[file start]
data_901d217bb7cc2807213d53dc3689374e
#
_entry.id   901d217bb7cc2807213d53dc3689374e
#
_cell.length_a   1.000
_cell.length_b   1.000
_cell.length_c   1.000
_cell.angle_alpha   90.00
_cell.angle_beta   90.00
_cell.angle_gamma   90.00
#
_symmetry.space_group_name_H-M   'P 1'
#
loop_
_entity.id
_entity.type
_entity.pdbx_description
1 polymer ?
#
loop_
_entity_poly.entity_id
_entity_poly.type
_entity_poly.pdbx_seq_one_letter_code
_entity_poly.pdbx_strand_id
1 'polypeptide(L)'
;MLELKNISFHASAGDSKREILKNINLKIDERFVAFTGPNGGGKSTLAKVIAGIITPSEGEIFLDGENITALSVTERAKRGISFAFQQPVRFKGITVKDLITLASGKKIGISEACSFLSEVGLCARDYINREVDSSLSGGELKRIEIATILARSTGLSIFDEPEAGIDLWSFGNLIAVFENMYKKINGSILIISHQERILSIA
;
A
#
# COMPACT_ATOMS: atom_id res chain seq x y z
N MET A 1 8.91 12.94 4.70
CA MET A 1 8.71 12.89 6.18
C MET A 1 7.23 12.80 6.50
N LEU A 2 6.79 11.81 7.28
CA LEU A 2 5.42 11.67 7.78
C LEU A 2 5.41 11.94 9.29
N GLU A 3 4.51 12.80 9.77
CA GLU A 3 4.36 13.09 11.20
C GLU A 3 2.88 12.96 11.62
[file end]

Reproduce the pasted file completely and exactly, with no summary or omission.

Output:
data_901d217bb7cc2807213d53dc3689374e
#
_entry.id   901d217bb7cc2807213d53dc3689374e
#
_cell.length_a   1.000
_cell.length_b   1.000
_cell.length_c   1.000
_cell.angle_alpha   90.00
_cell.angle_beta   90.00
_cell.angle_gamma   90.00
#
_symmetry.space_group_name_H-M   'P 1'
#
loop_
_entity.id
_entity.type
_entity.pdbx_description
1 polymer ?
#
loop_
_entity_poly.entity_id
_entity_poly.type
_entity_poly.pdbx_seq_one_letter_code
_entity_poly.pdbx_strand_id
1 'polypeptide(L)'
;MLELKNISFHASAGDSKREILKNINLKIDERFVAFTGPNGGGKSTLAKVIAGIITPSEGEIFLDGENITALSVTERAKRGISFAFQQPVRFKGITVKDLITLASGKKIGISEACSFLSEVGLCARDYINREVDSSLSGGELKRIEIATILARSTGLSIFDEPEAGIDLWSFGNLIAVFENMYKKINGSILIISHQERILSIA
;
A
#
# COMPACT_ATOMS: atom_id res chain seq x y z
N MET A 1 8.91 12.94 4.70
CA MET A 1 8.71 12.89 6.18
C MET A 1 7.23 12.80 6.50
N LEU A 2 6.79 11.81 7.28
CA LEU A 2 5.42 11.67 7.78
C LEU A 2 5.41 11.94 9.29
N GLU A 3 4.51 12.80 9.77
CA GLU A 3 4.36 13.09 11.20
C GLU A 3 2.88 12.96 11.62